What’s L.O.V.E. Got to Do with It? BY CATHERINE THOMPSON, PT, PH.D., M.S.
t happened unexpectedly and, despite my healthcare background, I felt sadly unprepared for what was to follow. At the young age of 49 my husband was diagnosed with non-Hodgkin lymphoma, a cancer that comes in many forms. With the desperate need to provide love and support to my husband and two sons while trying to comprehend this complex disease process, I began to deeply appreciate my lack of knowledge and my need for experts to help me manage this illness that was wholly altering our lives. This was before the time of interprofessional collaboration in health care. While the best doctors could not save his life, it opened the door to my appreciating the importance of teamwork for helping families cope during stressful times. It takes a team that appreciates the skills, knowledge and experience of others to tackle these daunting situations. Unsurprisingly, research supports the use of interprofessional teams to improve patient outcomes. Since that time, I have embraced interprofessional education to help prepare my students for serving families in crisis. Rockhurst’s culture encourages us to strive for excellence, pursue justice, care for the poor and marginalized, recognize the complexity of each individual, and act responsibly to better our world. This transformative culture magnifies the importance of interprofessional education and collaborative teamwork. With this in mind, I have shared key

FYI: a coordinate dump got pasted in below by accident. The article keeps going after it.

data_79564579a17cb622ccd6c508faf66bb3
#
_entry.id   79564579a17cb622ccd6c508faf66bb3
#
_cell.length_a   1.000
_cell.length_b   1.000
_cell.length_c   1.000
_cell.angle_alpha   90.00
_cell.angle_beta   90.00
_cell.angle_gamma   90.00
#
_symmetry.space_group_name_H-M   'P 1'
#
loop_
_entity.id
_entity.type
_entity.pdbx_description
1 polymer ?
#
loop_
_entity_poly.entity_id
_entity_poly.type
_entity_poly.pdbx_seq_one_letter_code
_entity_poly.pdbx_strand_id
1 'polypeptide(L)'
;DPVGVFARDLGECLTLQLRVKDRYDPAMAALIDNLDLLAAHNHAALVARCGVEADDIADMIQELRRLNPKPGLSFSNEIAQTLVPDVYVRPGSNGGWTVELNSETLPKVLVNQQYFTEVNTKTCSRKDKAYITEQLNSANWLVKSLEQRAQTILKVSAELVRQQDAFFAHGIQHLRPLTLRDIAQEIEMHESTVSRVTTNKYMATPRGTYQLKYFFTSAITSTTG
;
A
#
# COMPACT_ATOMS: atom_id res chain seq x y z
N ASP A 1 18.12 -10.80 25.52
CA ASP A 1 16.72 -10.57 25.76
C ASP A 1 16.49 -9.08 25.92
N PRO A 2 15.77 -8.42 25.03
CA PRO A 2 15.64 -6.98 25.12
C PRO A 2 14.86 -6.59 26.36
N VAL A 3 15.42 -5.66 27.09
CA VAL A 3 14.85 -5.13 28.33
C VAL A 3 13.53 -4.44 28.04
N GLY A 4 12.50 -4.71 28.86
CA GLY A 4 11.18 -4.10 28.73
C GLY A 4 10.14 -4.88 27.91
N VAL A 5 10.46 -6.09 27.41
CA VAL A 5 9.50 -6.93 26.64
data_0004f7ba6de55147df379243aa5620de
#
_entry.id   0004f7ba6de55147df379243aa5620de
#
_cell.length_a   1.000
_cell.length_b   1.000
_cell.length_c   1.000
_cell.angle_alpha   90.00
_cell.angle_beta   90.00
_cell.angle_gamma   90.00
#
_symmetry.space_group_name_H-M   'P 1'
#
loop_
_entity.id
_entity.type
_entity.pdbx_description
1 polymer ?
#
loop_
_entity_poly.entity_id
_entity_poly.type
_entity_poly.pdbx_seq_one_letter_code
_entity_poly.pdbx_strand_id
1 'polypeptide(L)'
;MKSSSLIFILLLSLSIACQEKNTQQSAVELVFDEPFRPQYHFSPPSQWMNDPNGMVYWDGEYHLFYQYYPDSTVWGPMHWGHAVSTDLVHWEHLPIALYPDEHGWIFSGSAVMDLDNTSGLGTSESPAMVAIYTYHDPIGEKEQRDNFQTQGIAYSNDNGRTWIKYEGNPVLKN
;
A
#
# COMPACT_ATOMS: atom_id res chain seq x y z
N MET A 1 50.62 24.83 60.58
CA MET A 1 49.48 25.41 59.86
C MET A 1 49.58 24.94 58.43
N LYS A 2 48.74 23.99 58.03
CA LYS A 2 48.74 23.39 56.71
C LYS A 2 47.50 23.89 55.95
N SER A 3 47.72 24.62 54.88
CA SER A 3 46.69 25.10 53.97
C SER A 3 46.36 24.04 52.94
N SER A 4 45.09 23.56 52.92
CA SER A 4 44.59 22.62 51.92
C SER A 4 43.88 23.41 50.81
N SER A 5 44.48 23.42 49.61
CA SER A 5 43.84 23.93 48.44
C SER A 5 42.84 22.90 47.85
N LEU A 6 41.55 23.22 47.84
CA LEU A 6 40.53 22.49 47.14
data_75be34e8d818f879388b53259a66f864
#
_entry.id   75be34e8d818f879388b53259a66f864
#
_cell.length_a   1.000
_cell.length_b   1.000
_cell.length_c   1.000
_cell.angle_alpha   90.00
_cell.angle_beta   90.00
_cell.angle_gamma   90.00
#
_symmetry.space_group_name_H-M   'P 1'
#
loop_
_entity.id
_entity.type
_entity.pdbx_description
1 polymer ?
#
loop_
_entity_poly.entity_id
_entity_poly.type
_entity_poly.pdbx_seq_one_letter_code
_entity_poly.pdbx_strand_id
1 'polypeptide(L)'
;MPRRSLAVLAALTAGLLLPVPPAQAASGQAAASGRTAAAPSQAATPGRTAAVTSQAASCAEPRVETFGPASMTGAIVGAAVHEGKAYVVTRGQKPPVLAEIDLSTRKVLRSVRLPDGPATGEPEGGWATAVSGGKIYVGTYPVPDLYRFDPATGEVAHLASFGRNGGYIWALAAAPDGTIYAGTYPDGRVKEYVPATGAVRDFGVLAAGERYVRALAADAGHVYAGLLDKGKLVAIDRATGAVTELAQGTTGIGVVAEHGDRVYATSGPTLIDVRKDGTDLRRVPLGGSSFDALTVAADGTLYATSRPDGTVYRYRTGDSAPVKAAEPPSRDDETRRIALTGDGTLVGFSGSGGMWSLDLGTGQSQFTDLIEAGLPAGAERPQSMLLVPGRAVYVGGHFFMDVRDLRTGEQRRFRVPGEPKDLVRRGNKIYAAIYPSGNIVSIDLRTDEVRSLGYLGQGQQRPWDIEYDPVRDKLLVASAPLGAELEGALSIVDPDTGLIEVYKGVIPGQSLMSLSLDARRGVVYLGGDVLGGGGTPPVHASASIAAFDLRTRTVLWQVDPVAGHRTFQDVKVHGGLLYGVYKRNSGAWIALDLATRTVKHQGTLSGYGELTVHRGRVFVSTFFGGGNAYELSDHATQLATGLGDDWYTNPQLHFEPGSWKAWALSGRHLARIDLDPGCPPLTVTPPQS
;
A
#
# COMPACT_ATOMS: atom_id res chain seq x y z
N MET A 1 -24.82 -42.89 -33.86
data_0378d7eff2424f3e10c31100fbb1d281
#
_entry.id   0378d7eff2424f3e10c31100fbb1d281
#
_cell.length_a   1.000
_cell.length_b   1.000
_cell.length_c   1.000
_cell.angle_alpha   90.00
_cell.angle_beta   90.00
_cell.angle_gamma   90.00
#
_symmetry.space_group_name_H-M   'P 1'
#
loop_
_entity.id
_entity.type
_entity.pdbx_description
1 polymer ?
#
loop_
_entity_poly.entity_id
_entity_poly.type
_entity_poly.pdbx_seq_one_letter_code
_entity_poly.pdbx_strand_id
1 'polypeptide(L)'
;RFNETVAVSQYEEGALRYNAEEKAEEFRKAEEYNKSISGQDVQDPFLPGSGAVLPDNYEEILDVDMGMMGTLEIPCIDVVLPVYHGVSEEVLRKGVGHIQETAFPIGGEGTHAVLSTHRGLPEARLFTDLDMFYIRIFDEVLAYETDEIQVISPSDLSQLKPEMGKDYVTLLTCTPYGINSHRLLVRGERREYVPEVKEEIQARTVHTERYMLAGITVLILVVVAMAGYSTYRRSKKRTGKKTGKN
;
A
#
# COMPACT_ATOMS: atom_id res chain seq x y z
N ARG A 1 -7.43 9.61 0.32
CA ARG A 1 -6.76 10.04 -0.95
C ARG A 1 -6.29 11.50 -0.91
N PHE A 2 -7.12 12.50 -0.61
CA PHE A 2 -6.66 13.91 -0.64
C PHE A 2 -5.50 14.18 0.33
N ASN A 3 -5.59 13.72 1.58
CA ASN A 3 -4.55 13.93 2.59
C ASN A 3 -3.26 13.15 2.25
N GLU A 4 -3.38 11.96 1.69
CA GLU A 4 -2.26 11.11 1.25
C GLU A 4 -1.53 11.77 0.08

concepts of interprofessional health care with my students in hopes that they too will appreciate the need to combine their skills, knowledge and experience with other experts for the best patient care. What’s L.O.V.E. got to do with it? I created the acronym L.O.V.E. to encourage students and others to engage in reflective practice when working collaboratively with others. L.O.V.E. stands for “Listen, Observe, Verify, and Empower.” While simplistic, the acronym L.O.V.E. is based upon Jesuit pedagogy that encourages well-informed action through a process involving experience, reflection, action, and evaluation. At this time of growing information that may or may not be accurate, L.O.V.E. reminds us to actively listen, to closely observe factors impacting a situation, to verify information through reliable sources, and, finally, to empower those who are able to take needed actions. We live in a complex world with diverse cultures, experiences, and perspectives that requires well-informed discourse. It takes teamwork and it has everything to do with love. Catherine Thomspon, PT, Ph.D., M.S., is professor of physical therapy. She is the editor of a recently published book titled Pediatric Therapy: An Interprofessional Framework for Practice. She has continually practiced as a clinician in addition to her teaching, community service and scholarship.
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